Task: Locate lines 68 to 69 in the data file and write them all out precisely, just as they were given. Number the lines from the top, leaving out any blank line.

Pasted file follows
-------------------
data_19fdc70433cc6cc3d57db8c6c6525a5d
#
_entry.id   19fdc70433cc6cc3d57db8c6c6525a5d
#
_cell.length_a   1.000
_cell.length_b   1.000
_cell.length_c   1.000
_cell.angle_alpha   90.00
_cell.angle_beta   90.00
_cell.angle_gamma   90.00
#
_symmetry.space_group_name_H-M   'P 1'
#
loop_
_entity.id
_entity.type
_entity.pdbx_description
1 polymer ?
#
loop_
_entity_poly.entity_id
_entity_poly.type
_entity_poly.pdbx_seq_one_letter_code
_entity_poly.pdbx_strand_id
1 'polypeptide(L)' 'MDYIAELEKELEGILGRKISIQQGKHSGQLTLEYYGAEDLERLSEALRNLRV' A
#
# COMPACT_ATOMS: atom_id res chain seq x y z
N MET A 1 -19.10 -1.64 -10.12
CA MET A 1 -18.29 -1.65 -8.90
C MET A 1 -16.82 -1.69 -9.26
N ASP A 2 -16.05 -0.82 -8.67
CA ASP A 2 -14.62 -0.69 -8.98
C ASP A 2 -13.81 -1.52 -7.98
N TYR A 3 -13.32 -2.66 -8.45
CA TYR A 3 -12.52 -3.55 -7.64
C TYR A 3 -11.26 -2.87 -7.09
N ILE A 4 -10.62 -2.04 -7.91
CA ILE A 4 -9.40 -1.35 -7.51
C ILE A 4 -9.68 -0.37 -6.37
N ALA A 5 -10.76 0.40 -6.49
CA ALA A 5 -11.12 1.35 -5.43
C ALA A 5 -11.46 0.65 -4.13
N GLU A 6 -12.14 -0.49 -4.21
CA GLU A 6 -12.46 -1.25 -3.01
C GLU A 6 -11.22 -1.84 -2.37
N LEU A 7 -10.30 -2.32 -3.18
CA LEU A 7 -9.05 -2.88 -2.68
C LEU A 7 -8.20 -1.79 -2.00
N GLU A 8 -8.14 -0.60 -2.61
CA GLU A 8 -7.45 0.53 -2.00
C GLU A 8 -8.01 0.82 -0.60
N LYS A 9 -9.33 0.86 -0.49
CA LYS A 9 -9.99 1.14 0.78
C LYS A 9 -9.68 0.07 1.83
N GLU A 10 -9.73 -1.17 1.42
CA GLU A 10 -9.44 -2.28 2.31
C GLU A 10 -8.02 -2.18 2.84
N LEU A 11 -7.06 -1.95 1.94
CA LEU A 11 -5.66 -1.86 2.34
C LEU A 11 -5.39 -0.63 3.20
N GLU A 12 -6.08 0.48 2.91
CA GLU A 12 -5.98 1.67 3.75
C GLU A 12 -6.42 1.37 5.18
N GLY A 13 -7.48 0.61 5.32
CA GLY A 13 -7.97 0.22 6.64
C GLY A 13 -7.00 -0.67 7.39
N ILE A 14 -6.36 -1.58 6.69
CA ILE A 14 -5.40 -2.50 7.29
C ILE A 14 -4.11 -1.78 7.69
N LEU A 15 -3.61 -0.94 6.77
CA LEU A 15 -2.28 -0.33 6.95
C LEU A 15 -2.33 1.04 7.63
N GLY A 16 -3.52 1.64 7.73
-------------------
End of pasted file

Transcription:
CA ILE A 14 -5.40 -2.50 7.29
C ILE A 14 -4.11 -1.78 7.69